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Marian Wright Edelman

Children are not little adults. Adolescents are not the same as adults. We’ve known this for years. The research showing that their brains are still developing is clear. Although young people act on impulse, they have the ability to positively change and have a productive future.

That’s why it’s outrageous that in the 21st century we still ignore the consequences of automatically funneling children into the adult criminal justice system against so much research on youth development and juvenile justice best practices. It’s bad for public safety and it’s bad for the youths and their families.

One of the Children’s Defense Fund (CDF)’s earliest research projects was its 1976 report titled, Children in Adult Jails, documenting the inhumane, ineffective practice of treating children like adult criminals and housing them side by side in the same prisons. Some states had already begun abolishing this harmful practice decades earlier but others were resisting change or dragging their feet.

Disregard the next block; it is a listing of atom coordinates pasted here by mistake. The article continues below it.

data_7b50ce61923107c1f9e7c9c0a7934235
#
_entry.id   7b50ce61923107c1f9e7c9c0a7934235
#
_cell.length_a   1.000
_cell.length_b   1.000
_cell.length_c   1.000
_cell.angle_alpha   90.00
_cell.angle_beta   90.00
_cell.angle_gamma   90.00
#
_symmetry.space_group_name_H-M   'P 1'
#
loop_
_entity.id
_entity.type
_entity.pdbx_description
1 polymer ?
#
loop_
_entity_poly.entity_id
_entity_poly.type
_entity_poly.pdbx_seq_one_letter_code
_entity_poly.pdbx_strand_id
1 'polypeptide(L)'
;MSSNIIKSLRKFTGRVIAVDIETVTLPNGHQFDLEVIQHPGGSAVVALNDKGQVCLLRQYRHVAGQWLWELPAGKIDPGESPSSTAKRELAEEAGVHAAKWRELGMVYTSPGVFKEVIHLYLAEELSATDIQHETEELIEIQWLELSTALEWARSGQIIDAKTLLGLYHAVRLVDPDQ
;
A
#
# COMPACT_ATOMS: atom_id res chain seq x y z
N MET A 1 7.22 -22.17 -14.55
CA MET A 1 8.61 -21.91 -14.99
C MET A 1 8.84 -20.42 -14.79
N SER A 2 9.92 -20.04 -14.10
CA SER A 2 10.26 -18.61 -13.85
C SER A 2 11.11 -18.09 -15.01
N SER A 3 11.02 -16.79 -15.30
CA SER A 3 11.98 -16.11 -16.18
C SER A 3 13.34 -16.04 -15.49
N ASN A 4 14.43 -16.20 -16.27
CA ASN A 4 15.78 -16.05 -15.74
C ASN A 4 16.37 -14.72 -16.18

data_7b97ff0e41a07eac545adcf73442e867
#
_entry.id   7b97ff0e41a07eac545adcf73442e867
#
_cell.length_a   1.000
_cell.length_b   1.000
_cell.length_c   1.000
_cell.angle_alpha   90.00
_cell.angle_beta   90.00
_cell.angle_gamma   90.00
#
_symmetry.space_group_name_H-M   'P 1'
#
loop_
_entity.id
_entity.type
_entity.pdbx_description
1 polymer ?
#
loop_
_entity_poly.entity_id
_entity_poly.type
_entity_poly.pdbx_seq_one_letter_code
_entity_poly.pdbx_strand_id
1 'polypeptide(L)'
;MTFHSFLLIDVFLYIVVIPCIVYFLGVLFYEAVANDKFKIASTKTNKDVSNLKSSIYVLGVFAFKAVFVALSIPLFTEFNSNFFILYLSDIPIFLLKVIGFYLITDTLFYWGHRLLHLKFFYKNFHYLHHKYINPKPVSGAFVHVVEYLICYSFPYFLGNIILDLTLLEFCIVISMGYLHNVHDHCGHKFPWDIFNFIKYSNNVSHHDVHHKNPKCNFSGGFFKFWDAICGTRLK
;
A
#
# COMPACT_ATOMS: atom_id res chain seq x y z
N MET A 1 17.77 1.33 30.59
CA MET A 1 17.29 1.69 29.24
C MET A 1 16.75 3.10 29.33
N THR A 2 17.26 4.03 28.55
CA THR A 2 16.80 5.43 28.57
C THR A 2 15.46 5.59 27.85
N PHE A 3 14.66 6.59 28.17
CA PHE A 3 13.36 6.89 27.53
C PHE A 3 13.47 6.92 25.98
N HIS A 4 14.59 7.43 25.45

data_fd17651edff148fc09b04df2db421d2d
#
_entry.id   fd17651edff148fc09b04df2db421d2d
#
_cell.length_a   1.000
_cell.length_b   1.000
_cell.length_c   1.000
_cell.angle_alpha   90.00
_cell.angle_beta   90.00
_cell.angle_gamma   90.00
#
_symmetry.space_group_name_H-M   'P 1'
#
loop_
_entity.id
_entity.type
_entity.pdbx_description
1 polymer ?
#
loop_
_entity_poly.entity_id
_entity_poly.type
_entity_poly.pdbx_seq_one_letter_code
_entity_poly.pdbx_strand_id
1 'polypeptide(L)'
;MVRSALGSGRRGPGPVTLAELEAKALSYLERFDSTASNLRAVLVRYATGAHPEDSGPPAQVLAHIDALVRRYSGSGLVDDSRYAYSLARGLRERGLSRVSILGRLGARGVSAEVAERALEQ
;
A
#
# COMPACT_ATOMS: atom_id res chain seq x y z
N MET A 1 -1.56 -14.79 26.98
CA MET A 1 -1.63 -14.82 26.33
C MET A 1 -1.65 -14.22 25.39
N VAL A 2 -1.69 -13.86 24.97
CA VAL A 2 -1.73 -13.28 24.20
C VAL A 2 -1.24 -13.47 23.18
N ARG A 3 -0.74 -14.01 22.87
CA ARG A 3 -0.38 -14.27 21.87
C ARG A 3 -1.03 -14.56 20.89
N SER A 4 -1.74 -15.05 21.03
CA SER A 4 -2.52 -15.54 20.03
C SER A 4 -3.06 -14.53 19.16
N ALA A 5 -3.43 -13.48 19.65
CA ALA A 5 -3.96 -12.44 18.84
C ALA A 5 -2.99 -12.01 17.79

Nearly 40 years later, the good news is that there are only two states left that automatically treat all 16- and 17-year-olds like adult criminals. The bad news is that Judge Polier’s home state, New York, is one of them. North Carolina is the other. It’s time for change.

Our society takes adolescent brain development into account in many ways and takes steps to protect children and youths. We don’t allow youths to do certain things because we say they are not mature enough to fully appreciate the consequences of their actions. Young people can’t see certain movies without an adult until their 17th birthdays and can’t see others at all until they turn 18. They can’t buy alcohol until their 21st birthdays. In New York, young people can’t get a tattoo under age 18. The New York City Council recently voted to raise the legal age of buying tobacco products and electronic cigarettes from 18 to 21.